Cycle 1 project 9

Functional innervations of monoaminergic receptors after spinal cord injury


PhD student: Isabel Vollenweider, Colombia/Switzerland
Home Institute: Neuroscience Center Zürich; Principle Investigator: Grégoire Courtine
Host Institute: Bordeaux Neurocampus; Principle Investigator: Erwan Bézard

Executive Summary
Descending monoaminergic inputs powerfully influence the spinal circuits that coordinate stepping in mammals. However, the anatomical and functional relationships between monoaminergic receptors and locomotor control remain poorly understood. Moreover, the impact of spinal cord injury (SCI) on monoaminergic receptor innervation, and its plasticity in response to effective neurorehabilitation interventions have not been evaluated thus far.

The objective of the current project is to investigate these research questions in adult rats with complete spinal cord transection.

1. In the first aim, we will assess serotonergic, dopaminergic, and noradrenergic innervation of locomotor-activated neurons within the lumbosacral spinal cord following hindlimb stepping enabled by electrical spinal cord stimulation and specific monoaminergic agonists. The underlying goal is to associate well-defined networks of monoaminergic-modulated locomotor circuits with distinct characteristics of gait.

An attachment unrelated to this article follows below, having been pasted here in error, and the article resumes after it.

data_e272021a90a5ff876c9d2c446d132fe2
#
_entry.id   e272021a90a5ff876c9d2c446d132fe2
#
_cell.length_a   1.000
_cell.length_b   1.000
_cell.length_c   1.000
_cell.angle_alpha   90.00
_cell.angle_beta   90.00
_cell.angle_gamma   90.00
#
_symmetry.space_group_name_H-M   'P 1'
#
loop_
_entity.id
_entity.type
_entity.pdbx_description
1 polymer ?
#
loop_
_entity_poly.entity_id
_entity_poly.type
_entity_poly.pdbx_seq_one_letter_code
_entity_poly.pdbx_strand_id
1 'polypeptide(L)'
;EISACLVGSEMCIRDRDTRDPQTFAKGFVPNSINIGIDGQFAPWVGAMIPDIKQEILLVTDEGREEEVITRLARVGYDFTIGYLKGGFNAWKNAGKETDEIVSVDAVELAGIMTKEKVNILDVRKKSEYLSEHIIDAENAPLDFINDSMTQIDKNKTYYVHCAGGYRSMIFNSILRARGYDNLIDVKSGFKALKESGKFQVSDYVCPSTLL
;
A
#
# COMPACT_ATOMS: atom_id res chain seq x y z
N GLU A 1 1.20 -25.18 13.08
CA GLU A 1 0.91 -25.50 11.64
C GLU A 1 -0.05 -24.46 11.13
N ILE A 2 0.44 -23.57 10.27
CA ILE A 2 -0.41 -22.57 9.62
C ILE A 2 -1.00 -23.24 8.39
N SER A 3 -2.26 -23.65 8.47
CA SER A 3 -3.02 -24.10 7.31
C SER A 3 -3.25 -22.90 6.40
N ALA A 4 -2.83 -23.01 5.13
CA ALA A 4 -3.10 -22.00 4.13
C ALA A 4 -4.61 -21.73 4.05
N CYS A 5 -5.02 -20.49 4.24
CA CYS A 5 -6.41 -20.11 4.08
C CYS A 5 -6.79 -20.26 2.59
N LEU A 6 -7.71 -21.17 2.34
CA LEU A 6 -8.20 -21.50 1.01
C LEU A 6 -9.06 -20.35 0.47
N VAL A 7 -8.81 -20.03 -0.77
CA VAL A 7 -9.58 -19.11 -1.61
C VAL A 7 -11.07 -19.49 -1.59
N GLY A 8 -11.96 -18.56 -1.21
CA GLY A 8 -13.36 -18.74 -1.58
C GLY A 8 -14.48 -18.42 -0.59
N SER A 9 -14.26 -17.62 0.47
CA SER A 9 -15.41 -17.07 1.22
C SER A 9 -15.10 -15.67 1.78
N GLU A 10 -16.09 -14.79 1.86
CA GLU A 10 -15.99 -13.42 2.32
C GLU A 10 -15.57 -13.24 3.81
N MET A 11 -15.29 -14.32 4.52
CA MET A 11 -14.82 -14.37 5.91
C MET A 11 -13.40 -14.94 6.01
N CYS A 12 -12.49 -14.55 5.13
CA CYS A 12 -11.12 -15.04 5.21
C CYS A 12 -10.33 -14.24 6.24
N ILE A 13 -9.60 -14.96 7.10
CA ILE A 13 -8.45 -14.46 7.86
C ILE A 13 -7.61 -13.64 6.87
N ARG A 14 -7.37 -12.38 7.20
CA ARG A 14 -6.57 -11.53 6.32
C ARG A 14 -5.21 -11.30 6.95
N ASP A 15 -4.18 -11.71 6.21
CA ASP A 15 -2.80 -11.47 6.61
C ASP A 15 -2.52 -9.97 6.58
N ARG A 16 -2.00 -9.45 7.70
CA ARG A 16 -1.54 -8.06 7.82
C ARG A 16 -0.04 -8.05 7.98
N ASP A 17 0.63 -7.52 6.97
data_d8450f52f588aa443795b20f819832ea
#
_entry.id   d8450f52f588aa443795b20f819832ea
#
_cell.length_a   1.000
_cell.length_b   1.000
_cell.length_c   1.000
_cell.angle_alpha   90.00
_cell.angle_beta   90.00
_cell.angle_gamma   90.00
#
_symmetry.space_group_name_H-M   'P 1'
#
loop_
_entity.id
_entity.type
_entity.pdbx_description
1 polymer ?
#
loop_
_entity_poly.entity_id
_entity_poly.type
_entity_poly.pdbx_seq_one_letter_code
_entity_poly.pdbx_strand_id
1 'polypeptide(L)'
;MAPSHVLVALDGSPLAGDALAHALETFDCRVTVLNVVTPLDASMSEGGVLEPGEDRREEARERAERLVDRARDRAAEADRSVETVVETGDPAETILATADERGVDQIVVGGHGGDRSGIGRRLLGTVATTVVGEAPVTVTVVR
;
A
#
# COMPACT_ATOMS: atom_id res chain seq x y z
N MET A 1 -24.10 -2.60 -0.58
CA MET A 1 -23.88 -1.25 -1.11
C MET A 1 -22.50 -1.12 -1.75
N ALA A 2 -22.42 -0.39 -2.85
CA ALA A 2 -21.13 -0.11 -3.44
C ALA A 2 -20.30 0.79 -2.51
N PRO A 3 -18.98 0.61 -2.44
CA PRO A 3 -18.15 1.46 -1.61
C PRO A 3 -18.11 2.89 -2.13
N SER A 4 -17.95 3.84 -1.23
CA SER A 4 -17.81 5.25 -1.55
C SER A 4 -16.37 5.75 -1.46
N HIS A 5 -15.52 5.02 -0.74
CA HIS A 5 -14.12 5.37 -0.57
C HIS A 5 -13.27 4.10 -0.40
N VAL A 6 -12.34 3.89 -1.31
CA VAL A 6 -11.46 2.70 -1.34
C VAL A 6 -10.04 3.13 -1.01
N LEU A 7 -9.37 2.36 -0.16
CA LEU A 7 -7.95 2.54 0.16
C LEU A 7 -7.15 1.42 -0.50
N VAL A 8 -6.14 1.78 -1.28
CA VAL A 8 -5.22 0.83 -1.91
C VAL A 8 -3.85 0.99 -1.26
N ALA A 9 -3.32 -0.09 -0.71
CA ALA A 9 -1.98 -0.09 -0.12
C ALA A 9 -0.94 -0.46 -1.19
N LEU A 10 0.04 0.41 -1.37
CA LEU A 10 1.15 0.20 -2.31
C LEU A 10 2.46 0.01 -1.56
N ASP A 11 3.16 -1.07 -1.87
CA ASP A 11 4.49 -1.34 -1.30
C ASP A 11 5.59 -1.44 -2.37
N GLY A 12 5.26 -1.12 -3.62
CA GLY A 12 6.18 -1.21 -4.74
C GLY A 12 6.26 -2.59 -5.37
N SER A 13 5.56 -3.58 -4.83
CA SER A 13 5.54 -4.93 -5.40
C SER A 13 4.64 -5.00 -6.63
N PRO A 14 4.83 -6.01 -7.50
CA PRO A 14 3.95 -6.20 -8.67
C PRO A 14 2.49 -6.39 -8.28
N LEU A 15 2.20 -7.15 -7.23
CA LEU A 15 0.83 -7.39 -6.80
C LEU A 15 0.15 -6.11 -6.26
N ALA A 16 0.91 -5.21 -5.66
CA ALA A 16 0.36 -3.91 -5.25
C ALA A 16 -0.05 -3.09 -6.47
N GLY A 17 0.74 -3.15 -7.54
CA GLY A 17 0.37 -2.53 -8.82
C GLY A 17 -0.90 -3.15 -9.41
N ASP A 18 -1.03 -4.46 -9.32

2. In the second aim, we will correlate the progressive emergence of spasticity, abnormal reflexes, and degradation of function in spinal rats with time-dependent changes in monoaminergic receptor innervations. We hypothesize that a graded increase in monoaminergic receptor density on locomotor-activated neurons will contribute to functional deterioration in the 2 chronic stage after a severe spinal cord injury.

3. In the third aim, we will assess the capacity of neurorehabilitation to counteract detrimental changes in monoaminergic receptor innervations after SCI. Spinal rats will follow robotic locomotor training procedures enabled by electrical spinal cord stimulation and monoamine agonists. We previously showed that this multi-pronged neurorehabilitation allows the impressive recovery of full weight bearing locomotion in otherwise paralyzed spinal rats. Here, we surmise that use-dependent mechanisms will mediate a specific decrease in the density of monoaminergic receptor innervations on locomotor-activated lumbosacral neurons, which will correlate with functional improvements.

Results from the proposed studies will increase our basic understanding of spinal monoaminergic innervation and function. This knowledge will importantly contribute to paving the way towards the design of effective pharmacotherapy to improve function in severely paralyzed individuals. This doctoral fellowship will be integrated into a broader research program that aims at developing effective neuroprosthetic interfaces and pharmacological combinations to encourage neurorehabilitation and restore function after SCI and other debilitating neuromotor impairments.

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